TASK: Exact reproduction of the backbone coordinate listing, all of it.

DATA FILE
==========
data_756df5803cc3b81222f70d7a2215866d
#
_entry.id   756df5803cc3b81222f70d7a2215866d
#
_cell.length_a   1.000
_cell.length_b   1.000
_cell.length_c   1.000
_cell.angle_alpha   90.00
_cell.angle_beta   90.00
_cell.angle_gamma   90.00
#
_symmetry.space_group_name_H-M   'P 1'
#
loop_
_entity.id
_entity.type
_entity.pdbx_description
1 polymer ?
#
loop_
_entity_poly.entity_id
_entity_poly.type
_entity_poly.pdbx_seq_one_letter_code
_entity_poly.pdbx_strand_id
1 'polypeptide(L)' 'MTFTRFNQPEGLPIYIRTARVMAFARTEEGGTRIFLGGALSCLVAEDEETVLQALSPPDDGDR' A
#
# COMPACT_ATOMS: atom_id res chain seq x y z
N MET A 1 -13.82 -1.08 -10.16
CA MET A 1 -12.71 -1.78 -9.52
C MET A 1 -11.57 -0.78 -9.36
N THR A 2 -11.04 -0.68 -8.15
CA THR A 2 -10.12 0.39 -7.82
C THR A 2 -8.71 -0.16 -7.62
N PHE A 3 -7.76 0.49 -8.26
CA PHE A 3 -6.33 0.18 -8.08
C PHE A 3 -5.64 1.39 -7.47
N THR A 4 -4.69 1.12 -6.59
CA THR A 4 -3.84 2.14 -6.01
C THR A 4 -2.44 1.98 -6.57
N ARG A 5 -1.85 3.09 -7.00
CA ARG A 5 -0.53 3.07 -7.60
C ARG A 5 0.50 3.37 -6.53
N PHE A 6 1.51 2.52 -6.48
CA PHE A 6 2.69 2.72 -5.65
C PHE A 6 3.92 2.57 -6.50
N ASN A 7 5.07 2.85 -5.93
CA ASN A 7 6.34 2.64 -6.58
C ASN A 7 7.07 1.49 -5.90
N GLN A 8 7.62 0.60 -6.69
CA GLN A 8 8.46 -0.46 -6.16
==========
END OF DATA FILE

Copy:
data_756df5803cc3b81222f70d7a2215866d
#
_entry.id   756df5803cc3b81222f70d7a2215866d
#
_cell.length_a   1.000
_cell.length_b   1.000
_cell.length_c   1.000
_cell.angle_alpha   90.00
_cell.angle_beta   90.00
_cell.angle_gamma   90.00
#
_symmetry.space_group_name_H-M   'P 1'
#
loop_
_entity.id
_entity.type
_entity.pdbx_description
1 polymer ?
#
loop_
_entity_poly.entity_id
_entity_poly.type
_entity_poly.pdbx_seq_one_letter_code
_entity_poly.pdbx_strand_id
1 'polypeptide(L)' 'MTFTRFNQPEGLPIYIRTARVMAFARTEEGGTRIFLGGALSCLVAEDEETVLQALSPPDDGDR' A
#
# COMPACT_ATOMS: atom_id res chain seq x y z
N MET A 1 -13.82 -1.08 -10.16
CA MET A 1 -12.71 -1.78 -9.52
C MET A 1 -11.57 -0.78 -9.36
N THR A 2 -11.04 -0.68 -8.15
CA THR A 2 -10.12 0.39 -7.82
C THR A 2 -8.71 -0.16 -7.62
N PHE A 3 -7.76 0.49 -8.26
CA PHE A 3 -6.33 0.18 -8.08
C PHE A 3 -5.64 1.39 -7.47
N THR A 4 -4.69 1.12 -6.59
CA THR A 4 -3.84 2.14 -6.01
C THR A 4 -2.44 1.98 -6.57
N ARG A 5 -1.85 3.09 -7.00
CA ARG A 5 -0.53 3.07 -7.60
C ARG A 5 0.50 3.37 -6.53
N PHE A 6 1.51 2.52 -6.48
CA PHE A 6 2.69 2.72 -5.65
C PHE A 6 3.92 2.57 -6.50
N ASN A 7 5.07 2.85 -5.93
CA ASN A 7 6.34 2.64 -6.58
C ASN A 7 7.07 1.49 -5.90
N GLN A 8 7.62 0.60 -6.69
CA GLN A 8 8.46 -0.46 -6.16